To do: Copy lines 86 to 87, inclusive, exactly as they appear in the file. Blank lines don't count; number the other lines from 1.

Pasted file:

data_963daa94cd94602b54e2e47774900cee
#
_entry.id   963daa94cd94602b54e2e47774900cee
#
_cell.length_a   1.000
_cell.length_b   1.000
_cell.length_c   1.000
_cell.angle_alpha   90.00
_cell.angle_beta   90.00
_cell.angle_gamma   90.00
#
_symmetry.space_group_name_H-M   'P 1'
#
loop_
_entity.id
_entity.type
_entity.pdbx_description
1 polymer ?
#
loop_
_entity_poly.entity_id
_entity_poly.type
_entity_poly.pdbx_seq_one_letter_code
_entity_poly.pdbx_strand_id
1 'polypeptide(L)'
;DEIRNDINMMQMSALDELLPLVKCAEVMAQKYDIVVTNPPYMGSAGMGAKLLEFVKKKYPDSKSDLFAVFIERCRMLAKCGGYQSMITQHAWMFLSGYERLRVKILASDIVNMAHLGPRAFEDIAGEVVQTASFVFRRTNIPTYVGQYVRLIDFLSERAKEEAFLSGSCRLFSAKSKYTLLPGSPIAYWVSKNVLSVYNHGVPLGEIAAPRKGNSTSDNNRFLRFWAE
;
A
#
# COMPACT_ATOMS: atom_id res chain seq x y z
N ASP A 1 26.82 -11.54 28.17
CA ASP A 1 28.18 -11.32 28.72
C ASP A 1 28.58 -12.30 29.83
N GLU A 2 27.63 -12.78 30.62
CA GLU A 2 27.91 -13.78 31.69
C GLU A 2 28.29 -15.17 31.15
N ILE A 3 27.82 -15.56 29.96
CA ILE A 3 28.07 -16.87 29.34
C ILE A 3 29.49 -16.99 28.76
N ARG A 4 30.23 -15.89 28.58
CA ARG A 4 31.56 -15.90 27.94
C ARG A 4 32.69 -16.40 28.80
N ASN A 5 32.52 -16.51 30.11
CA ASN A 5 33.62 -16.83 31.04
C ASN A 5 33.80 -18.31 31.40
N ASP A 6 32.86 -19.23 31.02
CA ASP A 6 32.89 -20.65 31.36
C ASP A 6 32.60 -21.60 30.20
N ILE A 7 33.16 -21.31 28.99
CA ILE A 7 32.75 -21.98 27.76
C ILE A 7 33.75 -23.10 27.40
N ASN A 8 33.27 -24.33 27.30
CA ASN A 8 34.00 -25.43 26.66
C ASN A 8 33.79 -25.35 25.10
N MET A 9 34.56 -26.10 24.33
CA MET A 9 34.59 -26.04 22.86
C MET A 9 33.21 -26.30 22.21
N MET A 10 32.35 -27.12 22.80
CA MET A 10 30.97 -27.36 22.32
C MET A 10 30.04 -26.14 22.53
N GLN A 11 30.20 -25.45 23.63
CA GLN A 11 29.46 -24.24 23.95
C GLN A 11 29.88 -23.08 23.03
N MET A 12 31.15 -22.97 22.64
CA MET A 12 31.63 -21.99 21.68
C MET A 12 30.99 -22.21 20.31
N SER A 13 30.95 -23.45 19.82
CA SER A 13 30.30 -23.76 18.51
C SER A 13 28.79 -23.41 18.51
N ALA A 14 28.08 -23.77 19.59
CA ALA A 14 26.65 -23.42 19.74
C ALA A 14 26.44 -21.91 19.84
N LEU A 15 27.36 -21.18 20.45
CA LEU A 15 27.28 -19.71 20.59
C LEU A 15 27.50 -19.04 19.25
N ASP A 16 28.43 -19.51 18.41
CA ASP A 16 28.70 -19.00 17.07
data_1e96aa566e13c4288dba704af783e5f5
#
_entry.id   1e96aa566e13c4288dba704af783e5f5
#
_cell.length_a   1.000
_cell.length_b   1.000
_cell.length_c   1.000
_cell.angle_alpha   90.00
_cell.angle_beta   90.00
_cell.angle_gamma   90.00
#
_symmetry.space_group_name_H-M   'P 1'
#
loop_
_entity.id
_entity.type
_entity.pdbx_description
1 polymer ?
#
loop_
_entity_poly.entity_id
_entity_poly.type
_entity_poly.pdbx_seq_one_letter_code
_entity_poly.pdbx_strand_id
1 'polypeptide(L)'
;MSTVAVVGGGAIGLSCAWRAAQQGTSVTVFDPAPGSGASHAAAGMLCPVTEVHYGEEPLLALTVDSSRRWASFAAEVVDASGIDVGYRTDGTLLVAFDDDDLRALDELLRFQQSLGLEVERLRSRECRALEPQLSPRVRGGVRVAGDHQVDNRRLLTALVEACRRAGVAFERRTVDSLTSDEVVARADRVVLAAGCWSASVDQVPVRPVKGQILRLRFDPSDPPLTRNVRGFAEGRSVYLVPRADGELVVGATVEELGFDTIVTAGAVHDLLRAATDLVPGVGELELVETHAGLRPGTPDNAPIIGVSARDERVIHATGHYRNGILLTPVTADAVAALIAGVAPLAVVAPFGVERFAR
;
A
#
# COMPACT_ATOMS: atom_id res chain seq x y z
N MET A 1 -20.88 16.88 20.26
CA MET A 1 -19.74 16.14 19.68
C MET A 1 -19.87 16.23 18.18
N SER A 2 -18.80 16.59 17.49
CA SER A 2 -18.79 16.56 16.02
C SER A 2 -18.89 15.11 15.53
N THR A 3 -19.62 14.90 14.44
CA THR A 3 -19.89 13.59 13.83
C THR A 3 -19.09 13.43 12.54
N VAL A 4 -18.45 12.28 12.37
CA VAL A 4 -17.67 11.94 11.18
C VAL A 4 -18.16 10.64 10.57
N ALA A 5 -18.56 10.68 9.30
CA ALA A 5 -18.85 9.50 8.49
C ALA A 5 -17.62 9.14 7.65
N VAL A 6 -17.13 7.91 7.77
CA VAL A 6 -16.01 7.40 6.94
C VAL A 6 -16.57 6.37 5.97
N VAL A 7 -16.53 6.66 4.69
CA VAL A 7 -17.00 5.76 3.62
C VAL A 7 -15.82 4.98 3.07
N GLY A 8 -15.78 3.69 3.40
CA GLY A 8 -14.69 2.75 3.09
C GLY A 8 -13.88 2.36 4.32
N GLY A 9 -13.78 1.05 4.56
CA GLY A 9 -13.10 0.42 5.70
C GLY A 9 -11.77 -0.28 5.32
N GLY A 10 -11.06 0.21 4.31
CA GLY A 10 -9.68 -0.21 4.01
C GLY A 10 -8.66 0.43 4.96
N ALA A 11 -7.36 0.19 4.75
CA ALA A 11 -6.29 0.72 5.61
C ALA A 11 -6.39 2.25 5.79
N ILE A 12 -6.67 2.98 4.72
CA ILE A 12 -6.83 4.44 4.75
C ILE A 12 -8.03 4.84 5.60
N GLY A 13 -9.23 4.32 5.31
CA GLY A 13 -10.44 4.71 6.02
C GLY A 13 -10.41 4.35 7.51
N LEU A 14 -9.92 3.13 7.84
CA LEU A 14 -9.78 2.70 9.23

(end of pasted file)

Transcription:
_cell.angle_beta   90.00
_cell.angle_gamma   90.00